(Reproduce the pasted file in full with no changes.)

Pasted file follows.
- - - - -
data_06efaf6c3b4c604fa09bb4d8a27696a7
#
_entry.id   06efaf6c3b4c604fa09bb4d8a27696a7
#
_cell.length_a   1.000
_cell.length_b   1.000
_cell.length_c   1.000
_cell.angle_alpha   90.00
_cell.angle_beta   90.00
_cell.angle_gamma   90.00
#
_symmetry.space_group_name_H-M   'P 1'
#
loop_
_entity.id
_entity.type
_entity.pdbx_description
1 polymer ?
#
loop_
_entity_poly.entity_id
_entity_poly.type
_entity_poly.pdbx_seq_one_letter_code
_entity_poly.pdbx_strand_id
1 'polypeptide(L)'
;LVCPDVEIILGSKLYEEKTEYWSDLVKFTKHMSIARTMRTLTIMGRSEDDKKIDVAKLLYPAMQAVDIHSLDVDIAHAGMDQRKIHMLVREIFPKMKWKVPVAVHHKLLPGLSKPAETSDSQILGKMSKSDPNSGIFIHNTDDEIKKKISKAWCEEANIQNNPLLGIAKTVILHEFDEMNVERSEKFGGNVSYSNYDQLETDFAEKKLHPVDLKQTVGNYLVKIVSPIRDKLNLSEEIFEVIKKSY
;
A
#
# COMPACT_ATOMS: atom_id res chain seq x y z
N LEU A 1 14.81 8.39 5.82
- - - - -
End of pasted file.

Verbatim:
data_06efaf6c3b4c604fa09bb4d8a27696a7
#
_entry.id   06efaf6c3b4c604fa09bb4d8a27696a7
#
_cell.length_a   1.000
_cell.length_b   1.000
_cell.length_c   1.000
_cell.angle_alpha   90.00
_cell.angle_beta   90.00
_cell.angle_gamma   90.00
#
_symmetry.space_group_name_H-M   'P 1'
#
loop_
_entity.id
_entity.type
_entity.pdbx_description
1 polymer ?
#
loop_
_entity_poly.entity_id
_entity_poly.type
_entity_poly.pdbx_seq_one_letter_code
_entity_poly.pdbx_strand_id
1 'polypeptide(L)'
;LVCPDVEIILGSKLYEEKTEYWSDLVKFTKHMSIARTMRTLTIMGRSEDDKKIDVAKLLYPAMQAVDIHSLDVDIAHAGMDQRKIHMLVREIFPKMKWKVPVAVHHKLLPGLSKPAETSDSQILGKMSKSDPNSGIFIHNTDDEIKKKISKAWCEEANIQNNPLLGIAKTVILHEFDEMNVERSEKFGGNVSYSNYDQLETDFAEKKLHPVDLKQTVGNYLVKIVSPIRDKLNLSEEIFEVIKKSY
;
A
#
# COMPACT_ATOMS: atom_id res chain seq x y z
N LEU A 1 14.81 8.39 5.82